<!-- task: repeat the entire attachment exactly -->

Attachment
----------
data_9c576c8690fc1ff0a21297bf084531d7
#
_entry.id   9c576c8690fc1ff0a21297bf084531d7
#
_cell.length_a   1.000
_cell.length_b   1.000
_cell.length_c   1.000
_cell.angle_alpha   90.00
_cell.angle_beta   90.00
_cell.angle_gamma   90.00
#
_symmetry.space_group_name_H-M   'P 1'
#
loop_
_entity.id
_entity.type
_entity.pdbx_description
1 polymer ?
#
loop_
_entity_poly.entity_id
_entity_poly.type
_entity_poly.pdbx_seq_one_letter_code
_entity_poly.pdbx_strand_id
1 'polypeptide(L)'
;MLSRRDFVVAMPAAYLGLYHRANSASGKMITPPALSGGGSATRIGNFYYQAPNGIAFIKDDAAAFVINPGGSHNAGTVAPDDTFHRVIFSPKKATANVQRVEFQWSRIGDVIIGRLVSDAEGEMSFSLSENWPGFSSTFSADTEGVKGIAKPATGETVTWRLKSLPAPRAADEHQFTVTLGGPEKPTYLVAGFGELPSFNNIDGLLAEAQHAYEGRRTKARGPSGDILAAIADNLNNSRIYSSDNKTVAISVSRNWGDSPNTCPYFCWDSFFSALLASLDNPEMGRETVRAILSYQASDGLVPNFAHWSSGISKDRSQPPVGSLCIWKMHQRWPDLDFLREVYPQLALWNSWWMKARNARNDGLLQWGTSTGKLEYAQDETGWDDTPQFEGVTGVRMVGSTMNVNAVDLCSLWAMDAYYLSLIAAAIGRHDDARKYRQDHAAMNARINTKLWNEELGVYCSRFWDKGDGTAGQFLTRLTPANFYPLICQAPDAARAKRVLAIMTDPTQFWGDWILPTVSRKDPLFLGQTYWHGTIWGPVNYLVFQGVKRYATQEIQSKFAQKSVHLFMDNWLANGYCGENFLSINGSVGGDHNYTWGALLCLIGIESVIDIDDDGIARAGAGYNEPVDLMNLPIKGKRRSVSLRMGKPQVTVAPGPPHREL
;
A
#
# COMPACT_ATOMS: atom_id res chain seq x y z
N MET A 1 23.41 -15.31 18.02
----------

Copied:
data_9c576c8690fc1ff0a21297bf084531d7
#
_entry.id   9c576c8690fc1ff0a21297bf084531d7
#
_cell.length_a   1.000
_cell.length_b   1.000
_cell.length_c   1.000
_cell.angle_alpha   90.00
_cell.angle_beta   90.00
_cell.angle_gamma   90.00
#
_symmetry.space_group_name_H-M   'P 1'
#
loop_
_entity.id
_entity.type
_entity.pdbx_description
1 polymer ?
#
loop_
_entity_poly.entity_id
_entity_poly.type
_entity_poly.pdbx_seq_one_letter_code
_entity_poly.pdbx_strand_id
1 'polypeptide(L)'
;MLSRRDFVVAMPAAYLGLYHRANSASGKMITPPALSGGGSATRIGNFYYQAPNGIAFIKDDAAAFVINPGGSHNAGTVAPDDTFHRVIFSPKKATANVQRVEFQWSRIGDVIIGRLVSDAEGEMSFSLSENWPGFSSTFSADTEGVKGIAKPATGETVTWRLKSLPAPRAADEHQFTVTLGGPEKPTYLVAGFGELPSFNNIDGLLAEAQHAYEGRRTKARGPSGDILAAIADNLNNSRIYSSDNKTVAISVSRNWGDSPNTCPYFCWDSFFSALLASLDNPEMGRETVRAILSYQASDGLVPNFAHWSSGISKDRSQPPVGSLCIWKMHQRWPDLDFLREVYPQLALWNSWWMKARNARNDGLLQWGTSTGKLEYAQDETGWDDTPQFEGVTGVRMVGSTMNVNAVDLCSLWAMDAYYLSLIAAAIGRHDDARKYRQDHAAMNARINTKLWNEELGVYCSRFWDKGDGTAGQFLTRLTPANFYPLICQAPDAARAKRVLAIMTDPTQFWGDWILPTVSRKDPLFLGQTYWHGTIWGPVNYLVFQGVKRYATQEIQSKFAQKSVHLFMDNWLANGYCGENFLSINGSVGGDHNYTWGALLCLIGIESVIDIDDDGIARAGAGYNEPVDLMNLPIKGKRRSVSLRMGKPQVTVAPGPPHREL
;
A
#
# COMPACT_ATOMS: atom_id res chain seq x y z
N MET A 1 23.41 -15.31 18.02